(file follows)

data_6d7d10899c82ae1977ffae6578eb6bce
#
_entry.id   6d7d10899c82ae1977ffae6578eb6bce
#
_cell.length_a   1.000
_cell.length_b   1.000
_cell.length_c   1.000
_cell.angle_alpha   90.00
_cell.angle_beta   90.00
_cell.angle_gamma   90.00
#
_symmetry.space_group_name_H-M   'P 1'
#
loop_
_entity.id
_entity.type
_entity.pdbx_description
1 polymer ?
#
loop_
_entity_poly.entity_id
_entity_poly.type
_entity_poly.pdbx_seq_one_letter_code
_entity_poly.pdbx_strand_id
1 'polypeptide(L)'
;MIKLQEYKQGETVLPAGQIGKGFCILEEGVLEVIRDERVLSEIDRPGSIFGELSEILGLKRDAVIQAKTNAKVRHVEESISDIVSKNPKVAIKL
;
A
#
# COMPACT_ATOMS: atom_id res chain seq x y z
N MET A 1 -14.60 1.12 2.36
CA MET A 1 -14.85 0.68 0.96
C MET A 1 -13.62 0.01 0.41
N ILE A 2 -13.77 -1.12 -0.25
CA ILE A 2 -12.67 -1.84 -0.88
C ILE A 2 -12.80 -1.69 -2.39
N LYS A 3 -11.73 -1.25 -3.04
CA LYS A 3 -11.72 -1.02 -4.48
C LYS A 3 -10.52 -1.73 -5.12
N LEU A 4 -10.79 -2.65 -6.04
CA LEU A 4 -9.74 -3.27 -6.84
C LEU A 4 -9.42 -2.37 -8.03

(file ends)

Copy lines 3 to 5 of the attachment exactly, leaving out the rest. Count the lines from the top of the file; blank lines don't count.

_entry.id   6d7d10899c82ae1977ffae6578eb6bce
#
_cell.length_a   1.000